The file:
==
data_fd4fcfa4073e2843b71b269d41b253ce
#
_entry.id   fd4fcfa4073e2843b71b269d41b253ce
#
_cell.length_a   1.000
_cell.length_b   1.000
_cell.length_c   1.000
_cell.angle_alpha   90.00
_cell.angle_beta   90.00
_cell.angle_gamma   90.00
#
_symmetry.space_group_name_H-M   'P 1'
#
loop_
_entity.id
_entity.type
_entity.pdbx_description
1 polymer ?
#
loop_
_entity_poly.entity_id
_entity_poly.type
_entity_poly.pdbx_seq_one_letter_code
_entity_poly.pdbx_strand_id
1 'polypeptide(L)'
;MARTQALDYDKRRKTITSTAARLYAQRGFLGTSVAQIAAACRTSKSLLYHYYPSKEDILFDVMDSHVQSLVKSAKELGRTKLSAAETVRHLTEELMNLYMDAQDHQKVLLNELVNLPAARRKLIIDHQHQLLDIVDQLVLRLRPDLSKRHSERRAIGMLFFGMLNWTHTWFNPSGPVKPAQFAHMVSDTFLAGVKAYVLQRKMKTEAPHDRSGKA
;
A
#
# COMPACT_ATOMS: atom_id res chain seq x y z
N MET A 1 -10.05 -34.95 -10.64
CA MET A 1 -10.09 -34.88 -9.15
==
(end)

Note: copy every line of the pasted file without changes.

data_fd4fcfa4073e2843b71b269d41b253ce
#
_entry.id   fd4fcfa4073e2843b71b269d41b253ce
#
_cell.length_a   1.000
_cell.length_b   1.000
_cell.length_c   1.000
_cell.angle_alpha   90.00
_cell.angle_beta   90.00
_cell.angle_gamma   90.00
#
_symmetry.space_group_name_H-M   'P 1'
#
loop_
_entity.id
_entity.type
_entity.pdbx_description
1 polymer ?
#
loop_
_entity_poly.entity_id
_entity_poly.type
_entity_poly.pdbx_seq_one_letter_code
_entity_poly.pdbx_strand_id
1 'polypeptide(L)'
;MARTQALDYDKRRKTITSTAARLYAQRGFLGTSVAQIAAACRTSKSLLYHYYPSKEDILFDVMDSHVQSLVKSAKELGRTKLSAAETVRHLTEELMNLYMDAQDHQKVLLNELVNLPAARRKLIIDHQHQLLDIVDQLVLRLRPDLSKRHSERRAIGMLFFGMLNWTHTWFNPSGPVKPAQFAHMVSDTFLAGVKAYVLQRKMKTEAPHDRSGKA
;
A
#
# COMPACT_ATOMS: atom_id res chain seq x y z
N MET A 1 -10.05 -34.95 -10.64
CA MET A 1 -10.09 -34.88 -9.15